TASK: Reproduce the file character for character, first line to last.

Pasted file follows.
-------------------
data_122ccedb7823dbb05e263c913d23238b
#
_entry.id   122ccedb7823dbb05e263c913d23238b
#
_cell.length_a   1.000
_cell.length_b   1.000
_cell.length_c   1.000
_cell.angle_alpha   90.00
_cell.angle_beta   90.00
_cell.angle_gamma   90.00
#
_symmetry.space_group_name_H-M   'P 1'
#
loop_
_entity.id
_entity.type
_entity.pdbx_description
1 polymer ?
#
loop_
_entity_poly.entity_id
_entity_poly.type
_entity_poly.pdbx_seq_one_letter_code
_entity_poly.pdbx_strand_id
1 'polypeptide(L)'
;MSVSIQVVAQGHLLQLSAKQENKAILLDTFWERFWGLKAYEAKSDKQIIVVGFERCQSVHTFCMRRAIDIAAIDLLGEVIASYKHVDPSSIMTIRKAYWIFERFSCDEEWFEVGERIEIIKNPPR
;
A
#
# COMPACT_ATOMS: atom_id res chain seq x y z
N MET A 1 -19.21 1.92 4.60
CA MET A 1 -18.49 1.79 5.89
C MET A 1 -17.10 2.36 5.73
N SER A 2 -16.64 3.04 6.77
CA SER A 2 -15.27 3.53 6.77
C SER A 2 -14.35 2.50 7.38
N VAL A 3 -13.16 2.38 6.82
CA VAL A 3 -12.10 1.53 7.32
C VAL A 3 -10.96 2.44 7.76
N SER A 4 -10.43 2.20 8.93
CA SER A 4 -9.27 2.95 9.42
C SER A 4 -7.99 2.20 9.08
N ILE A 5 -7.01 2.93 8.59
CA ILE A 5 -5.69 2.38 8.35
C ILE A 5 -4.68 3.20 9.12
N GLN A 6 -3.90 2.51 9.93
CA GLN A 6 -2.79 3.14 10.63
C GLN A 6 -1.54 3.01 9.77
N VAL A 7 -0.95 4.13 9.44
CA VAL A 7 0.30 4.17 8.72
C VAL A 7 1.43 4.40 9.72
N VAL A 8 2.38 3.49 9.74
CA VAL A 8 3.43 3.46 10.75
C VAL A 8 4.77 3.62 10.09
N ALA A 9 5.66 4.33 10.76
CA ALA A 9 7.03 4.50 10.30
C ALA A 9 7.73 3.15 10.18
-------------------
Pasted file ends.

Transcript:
data_122ccedb7823dbb05e263c913d23238b
#
_entry.id   122ccedb7823dbb05e263c913d23238b
#
_cell.length_a   1.000
_cell.length_b   1.000
_cell.length_c   1.000
_cell.angle_alpha   90.00
_cell.angle_beta   90.00
_cell.angle_gamma   90.00
#
_symmetry.space_group_name_H-M   'P 1'
#
loop_
_entity.id
_entity.type
_entity.pdbx_description
1 polymer ?
#
loop_
_entity_poly.entity_id
_entity_poly.type
_entity_poly.pdbx_seq_one_letter_code
_entity_poly.pdbx_strand_id
1 'polypeptide(L)'
;MSVSIQVVAQGHLLQLSAKQENKAILLDTFWERFWGLKAYEAKSDKQIIVVGFERCQSVHTFCMRRAIDIAAIDLLGEVIASYKHVDPSSIMTIRKAYWIFERFSCDEEWFEVGERIEIIKNPPR
;
A
#
# COMPACT_ATOMS: atom_id res chain seq x y z
N MET A 1 -19.21 1.92 4.60
CA MET A 1 -18.49 1.79 5.89
C MET A 1 -17.10 2.36 5.73
N SER A 2 -16.64 3.04 6.77
CA SER A 2 -15.27 3.53 6.77
C SER A 2 -14.35 2.50 7.38
N VAL A 3 -13.16 2.38 6.82
CA VAL A 3 -12.10 1.53 7.32
C VAL A 3 -10.96 2.44 7.76
N SER A 4 -10.43 2.20 8.93
CA SER A 4 -9.27 2.95 9.42
C SER A 4 -7.99 2.20 9.08
N ILE A 5 -7.01 2.93 8.59
CA ILE A 5 -5.69 2.38 8.35
C ILE A 5 -4.68 3.20 9.12
N GLN A 6 -3.90 2.51 9.93
CA GLN A 6 -2.79 3.14 10.63
C GLN A 6 -1.54 3.01 9.77
N VAL A 7 -0.95 4.13 9.44
CA VAL A 7 0.30 4.17 8.72
C VAL A 7 1.43 4.40 9.72
N VAL A 8 2.38 3.49 9.74
CA VAL A 8 3.43 3.46 10.75
C VAL A 8 4.77 3.62 10.09
N ALA A 9 5.66 4.33 10.76
CA ALA A 9 7.03 4.50 10.30
C ALA A 9 7.73 3.15 10.18